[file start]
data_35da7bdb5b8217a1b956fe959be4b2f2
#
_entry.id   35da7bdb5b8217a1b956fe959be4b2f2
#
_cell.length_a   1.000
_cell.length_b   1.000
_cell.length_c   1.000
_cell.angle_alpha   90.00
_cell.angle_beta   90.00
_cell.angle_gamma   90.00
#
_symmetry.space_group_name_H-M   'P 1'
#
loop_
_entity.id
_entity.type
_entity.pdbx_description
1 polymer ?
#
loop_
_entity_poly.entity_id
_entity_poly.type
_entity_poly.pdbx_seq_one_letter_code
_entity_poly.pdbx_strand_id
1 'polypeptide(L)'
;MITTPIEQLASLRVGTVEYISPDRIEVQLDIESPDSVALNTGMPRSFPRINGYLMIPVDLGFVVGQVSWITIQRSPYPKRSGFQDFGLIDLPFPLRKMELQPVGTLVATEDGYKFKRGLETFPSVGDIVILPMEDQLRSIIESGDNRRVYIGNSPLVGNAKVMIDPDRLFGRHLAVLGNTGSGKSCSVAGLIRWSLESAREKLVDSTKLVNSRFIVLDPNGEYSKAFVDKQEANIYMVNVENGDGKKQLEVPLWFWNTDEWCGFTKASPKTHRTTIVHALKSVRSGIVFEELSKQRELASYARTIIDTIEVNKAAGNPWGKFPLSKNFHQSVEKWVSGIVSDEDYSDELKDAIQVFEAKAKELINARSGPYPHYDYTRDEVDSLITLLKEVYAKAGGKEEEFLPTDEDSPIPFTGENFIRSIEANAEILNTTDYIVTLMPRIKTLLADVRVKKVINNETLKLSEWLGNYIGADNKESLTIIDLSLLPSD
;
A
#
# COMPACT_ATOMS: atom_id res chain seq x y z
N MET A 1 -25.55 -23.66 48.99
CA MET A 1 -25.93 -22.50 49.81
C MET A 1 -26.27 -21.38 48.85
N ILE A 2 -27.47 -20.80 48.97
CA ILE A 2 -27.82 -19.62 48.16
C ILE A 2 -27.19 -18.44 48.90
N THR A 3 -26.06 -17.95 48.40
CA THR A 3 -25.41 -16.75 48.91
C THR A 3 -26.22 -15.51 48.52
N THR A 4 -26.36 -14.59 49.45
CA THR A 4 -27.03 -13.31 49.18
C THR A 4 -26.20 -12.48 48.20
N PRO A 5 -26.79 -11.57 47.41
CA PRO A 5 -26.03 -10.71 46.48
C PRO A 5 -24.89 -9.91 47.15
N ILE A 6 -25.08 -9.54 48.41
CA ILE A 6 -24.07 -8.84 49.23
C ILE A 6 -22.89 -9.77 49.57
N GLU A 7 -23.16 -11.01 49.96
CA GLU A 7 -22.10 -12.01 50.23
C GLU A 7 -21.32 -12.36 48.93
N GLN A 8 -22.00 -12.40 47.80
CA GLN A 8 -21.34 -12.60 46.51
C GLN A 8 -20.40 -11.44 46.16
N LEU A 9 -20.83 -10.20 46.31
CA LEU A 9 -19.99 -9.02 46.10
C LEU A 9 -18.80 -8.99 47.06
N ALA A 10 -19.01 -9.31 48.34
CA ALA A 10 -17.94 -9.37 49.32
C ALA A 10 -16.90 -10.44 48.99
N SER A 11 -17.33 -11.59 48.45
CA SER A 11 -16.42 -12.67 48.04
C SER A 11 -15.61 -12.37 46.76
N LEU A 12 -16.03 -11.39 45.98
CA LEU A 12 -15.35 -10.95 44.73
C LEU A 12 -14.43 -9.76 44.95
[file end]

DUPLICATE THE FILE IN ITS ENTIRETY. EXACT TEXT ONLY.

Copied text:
data_35da7bdb5b8217a1b956fe959be4b2f2
#
_entry.id   35da7bdb5b8217a1b956fe959be4b2f2
#
_cell.length_a   1.000
_cell.length_b   1.000
_cell.length_c   1.000
_cell.angle_alpha   90.00
_cell.angle_beta   90.00
_cell.angle_gamma   90.00
#
_symmetry.space_group_name_H-M   'P 1'
#
loop_
_entity.id
_entity.type
_entity.pdbx_description
1 polymer ?
#
loop_
_entity_poly.entity_id
_entity_poly.type
_entity_poly.pdbx_seq_one_letter_code
_entity_poly.pdbx_strand_id
1 'polypeptide(L)'
;MITTPIEQLASLRVGTVEYISPDRIEVQLDIESPDSVALNTGMPRSFPRINGYLMIPVDLGFVVGQVSWITIQRSPYPKRSGFQDFGLIDLPFPLRKMELQPVGTLVATEDGYKFKRGLETFPSVGDIVILPMEDQLRSIIESGDNRRVYIGNSPLVGNAKVMIDPDRLFGRHLAVLGNTGSGKSCSVAGLIRWSLESAREKLVDSTKLVNSRFIVLDPNGEYSKAFVDKQEANIYMVNVENGDGKKQLEVPLWFWNTDEWCGFTKASPKTHRTTIVHALKSVRSGIVFEELSKQRELASYARTIIDTIEVNKAAGNPWGKFPLSKNFHQSVEKWVSGIVSDEDYSDELKDAIQVFEAKAKELINARSGPYPHYDYTRDEVDSLITLLKEVYAKAGGKEEEFLPTDEDSPIPFTGENFIRSIEANAEILNTTDYIVTLMPRIKTLLADVRVKKVINNETLKLSEWLGNYIGADNKESLTIIDLSLLPSD
;
A
#
# COMPACT_ATOMS: atom_id res chain seq x y z
N MET A 1 -25.55 -23.66 48.99
CA MET A 1 -25.93 -22.50 49.81
C MET A 1 -26.27 -21.38 48.85
N ILE A 2 -27.47 -20.80 48.97
CA ILE A 2 -27.82 -19.62 48.16
C ILE A 2 -27.19 -18.44 48.90
N THR A 3 -26.06 -17.95 48.40
CA THR A 3 -25.41 -16.75 48.91
C THR A 3 -26.22 -15.51 48.52
N THR A 4 -26.36 -14.59 49.45
CA THR A 4 -27.03 -13.31 49.18
C THR A 4 -26.20 -12.48 48.20
N PRO A 5 -26.79 -11.57 47.41
CA PRO A 5 -26.03 -10.71 46.48
C PRO A 5 -24.89 -9.91 47.15
N ILE A 6 -25.08 -9.54 48.41
CA ILE A 6 -24.07 -8.84 49.23
C ILE A 6 -22.89 -9.77 49.57
N GLU A 7 -23.16 -11.01 49.96
CA GLU A 7 -22.10 -12.01 50.23
C GLU A 7 -21.32 -12.36 48.93
N GLN A 8 -22.00 -12.40 47.80
CA GLN A 8 -21.34 -12.60 46.51
C GLN A 8 -20.40 -11.44 46.16
N LEU A 9 -20.83 -10.20 46.31
CA LEU A 9 -19.99 -9.02 46.10
C LEU A 9 -18.80 -8.99 47.06
N ALA A 10 -19.01 -9.31 48.34
CA ALA A 10 -17.94 -9.37 49.32
C ALA A 10 -16.90 -10.44 48.99
N SER A 11 -17.33 -11.59 48.45
CA SER A 11 -16.42 -12.67 48.04
C SER A 11 -15.61 -12.37 46.76
N LEU A 12 -16.03 -11.39 45.98
CA LEU A 12 -15.35 -10.95 44.73
C LEU A 12 -14.43 -9.76 44.95